You put yourself out there by trying for a promotion — you assembled a list of achievements, gone through the interviewing process, and may have even started imagining your new cubicle or office. But now the word comes that you’ve been passed over and someone else was picked for the position. Losing out on a promotion can be discouraging, but it’s important to see it as only a small delay in your career arc.
“We are the managers of our own careers, so it’s important to be prepared for setbacks that come our way,” says career coach Pamela Weinberg. “Being prepared to hear ‘no’ when asking for a promotion will still be difficult, but with preparedness it’s likely that an employee can keep their emotions in check and respond more rationally in order to get the type of feedback they need to get to the next level.”
Here’s what to do when you lose out on a promotion.
When you apply for a job at a new company and don’t get it, it’s easy to vent to your friends or family about your disappointment. But when you apply for a promotion and don’t get it, an overreaction can make you look unprofessional in the eyes of your co-workers. Your first reaction may be to quit out of spite, Weinberg says, but this could end up undermining your chances to get ahead.
“It’s likely that a person not receiving a promotion that they thought they deserved will be disappointed, and they can certainly express that to their employer, but be careful not to flip that into anger,” Weinberg says. Temper your reaction to the news and avoid saying things you might regret later. “Staying calm in the face of adversity is an important trait and one that will come in handy for that employee going forward.”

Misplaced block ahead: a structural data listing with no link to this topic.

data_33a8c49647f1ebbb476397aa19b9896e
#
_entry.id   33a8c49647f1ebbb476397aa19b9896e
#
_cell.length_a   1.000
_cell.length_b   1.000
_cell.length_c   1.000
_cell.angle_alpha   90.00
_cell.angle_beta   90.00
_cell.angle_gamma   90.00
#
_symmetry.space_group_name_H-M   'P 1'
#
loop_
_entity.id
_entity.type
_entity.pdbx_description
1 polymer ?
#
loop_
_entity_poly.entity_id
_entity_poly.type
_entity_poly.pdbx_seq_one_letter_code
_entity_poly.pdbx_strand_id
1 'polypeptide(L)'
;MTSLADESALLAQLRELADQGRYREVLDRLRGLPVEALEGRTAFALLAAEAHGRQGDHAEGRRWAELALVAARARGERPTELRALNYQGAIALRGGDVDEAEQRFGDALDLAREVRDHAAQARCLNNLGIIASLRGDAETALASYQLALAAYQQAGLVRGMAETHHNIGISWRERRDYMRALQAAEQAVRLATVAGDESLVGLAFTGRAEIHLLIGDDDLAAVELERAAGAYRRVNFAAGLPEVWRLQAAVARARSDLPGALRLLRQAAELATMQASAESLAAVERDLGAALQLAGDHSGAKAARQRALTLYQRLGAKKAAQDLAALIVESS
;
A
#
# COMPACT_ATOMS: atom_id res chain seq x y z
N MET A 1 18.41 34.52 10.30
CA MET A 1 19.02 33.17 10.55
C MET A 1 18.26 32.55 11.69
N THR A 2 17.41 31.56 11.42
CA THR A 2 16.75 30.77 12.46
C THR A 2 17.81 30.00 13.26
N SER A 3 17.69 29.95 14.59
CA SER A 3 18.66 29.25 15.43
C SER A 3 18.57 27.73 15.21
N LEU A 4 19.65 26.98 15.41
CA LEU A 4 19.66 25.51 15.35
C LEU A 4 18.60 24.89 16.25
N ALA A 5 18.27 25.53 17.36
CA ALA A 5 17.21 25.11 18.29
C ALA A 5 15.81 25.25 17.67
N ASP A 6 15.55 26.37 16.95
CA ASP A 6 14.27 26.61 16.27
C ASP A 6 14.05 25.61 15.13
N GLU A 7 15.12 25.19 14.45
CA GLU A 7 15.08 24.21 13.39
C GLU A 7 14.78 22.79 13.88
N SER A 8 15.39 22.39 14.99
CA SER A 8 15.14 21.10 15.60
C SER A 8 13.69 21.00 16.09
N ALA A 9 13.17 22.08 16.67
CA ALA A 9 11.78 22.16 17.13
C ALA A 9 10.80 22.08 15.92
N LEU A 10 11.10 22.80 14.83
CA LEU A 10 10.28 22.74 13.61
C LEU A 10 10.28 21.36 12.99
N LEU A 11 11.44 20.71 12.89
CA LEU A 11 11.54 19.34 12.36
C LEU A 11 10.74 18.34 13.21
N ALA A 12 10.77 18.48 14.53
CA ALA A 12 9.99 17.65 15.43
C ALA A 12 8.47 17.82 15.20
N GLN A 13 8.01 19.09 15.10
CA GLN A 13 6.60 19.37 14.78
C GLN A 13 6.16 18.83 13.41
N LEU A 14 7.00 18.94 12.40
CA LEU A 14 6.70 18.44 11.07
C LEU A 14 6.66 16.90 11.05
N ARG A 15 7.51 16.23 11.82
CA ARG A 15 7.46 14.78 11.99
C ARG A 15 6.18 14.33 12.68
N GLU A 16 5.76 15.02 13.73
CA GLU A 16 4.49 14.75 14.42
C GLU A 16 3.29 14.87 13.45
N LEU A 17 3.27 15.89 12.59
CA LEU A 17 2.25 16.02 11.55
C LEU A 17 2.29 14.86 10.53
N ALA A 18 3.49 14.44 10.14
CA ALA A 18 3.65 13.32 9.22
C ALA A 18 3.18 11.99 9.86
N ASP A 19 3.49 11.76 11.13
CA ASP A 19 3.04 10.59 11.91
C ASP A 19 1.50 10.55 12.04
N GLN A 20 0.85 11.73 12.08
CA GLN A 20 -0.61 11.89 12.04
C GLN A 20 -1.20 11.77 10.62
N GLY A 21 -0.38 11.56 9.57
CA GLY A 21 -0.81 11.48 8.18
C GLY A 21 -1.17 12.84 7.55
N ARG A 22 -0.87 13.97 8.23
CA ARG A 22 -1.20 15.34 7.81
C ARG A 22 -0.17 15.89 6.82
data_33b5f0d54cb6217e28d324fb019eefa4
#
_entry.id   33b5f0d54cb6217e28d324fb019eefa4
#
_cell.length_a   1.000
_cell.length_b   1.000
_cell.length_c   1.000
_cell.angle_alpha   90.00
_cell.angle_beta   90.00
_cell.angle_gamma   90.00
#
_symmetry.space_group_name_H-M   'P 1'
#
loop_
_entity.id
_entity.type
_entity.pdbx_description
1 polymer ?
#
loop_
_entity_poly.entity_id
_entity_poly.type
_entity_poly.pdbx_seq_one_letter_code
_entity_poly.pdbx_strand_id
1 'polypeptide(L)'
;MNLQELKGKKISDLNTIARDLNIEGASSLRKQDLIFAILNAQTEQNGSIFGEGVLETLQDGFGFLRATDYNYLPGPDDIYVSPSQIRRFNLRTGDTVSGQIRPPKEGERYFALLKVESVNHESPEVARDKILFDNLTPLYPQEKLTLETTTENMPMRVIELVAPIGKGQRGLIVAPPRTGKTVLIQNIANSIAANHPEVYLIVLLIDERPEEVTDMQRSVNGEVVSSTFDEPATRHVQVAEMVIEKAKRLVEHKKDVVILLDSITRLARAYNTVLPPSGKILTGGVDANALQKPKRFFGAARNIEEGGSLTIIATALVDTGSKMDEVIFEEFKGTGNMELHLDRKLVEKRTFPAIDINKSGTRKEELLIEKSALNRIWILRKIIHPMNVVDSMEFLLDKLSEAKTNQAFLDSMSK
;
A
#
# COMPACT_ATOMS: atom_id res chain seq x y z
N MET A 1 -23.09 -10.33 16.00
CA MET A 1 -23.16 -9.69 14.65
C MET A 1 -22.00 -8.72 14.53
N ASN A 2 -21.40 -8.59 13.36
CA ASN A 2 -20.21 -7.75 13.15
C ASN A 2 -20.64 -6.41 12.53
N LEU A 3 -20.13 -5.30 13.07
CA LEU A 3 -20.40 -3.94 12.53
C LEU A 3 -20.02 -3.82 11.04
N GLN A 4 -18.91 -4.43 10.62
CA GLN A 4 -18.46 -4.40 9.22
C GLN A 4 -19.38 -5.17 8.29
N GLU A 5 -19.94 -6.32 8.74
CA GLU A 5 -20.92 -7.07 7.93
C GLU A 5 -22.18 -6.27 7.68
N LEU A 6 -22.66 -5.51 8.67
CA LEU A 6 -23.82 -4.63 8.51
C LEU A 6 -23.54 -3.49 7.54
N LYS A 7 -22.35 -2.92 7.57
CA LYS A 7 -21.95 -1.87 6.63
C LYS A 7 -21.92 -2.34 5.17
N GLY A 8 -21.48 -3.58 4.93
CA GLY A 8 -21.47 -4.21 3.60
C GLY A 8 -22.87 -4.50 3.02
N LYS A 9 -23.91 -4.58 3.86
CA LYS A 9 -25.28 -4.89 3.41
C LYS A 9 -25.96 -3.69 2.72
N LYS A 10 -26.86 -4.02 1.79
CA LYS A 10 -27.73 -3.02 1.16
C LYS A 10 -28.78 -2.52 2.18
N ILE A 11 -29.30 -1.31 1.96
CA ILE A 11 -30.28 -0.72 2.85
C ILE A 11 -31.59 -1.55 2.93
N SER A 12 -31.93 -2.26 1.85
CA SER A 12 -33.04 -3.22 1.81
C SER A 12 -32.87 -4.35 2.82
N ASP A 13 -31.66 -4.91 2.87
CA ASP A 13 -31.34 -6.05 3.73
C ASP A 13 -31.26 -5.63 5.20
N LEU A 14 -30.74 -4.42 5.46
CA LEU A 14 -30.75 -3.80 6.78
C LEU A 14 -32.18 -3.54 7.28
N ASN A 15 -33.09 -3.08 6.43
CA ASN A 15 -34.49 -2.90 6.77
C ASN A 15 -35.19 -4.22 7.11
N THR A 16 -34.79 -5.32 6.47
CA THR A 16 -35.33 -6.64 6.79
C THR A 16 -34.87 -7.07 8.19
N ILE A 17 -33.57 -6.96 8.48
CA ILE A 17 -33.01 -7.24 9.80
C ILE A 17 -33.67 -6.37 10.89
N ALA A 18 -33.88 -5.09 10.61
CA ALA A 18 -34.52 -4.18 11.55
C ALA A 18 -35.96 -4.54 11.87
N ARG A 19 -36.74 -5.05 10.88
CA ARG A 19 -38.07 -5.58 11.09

Dig for Growth Opportunities
You didn’t get the promotion for a reason, and finding out that reason can put you in a better position for the next promotion. Weinberg recommends meeting with your manager and asking questions such as these:
What are some action steps I can take to get to the next level?
Are there specific skills I need to acquire?
What are some areas that need improvement?
“It’s important to listen closely and carefully to the reasons why a promotion was not granted,” Weinberg says. Learning about those reasons will give you an action plan to better prepare for the next opportunity. However, if you ask “do you think I have what it takes to get promoted and succeed in that job?” and the answer is no, or a lot of hedging, then it may be time to think about moving on, she says.
Make an Action Plan
Once you’ve identified some steps to take to prepare for the next promotion, work with your manager on a timeline and tasks to get it done. Establish clear expectations and markers laid out so that both sides are on the same page with what needs to be achieved in order to get promoted, Weinberg says. “A range of six months to 18 months would be average, but that timetable could change depending on other personnel changes,” she says.
Through it all, try not to get too discouraged. Look at the experience as feedback and a learning opportunity, and use it to make yourself a stronger candidate in the future.
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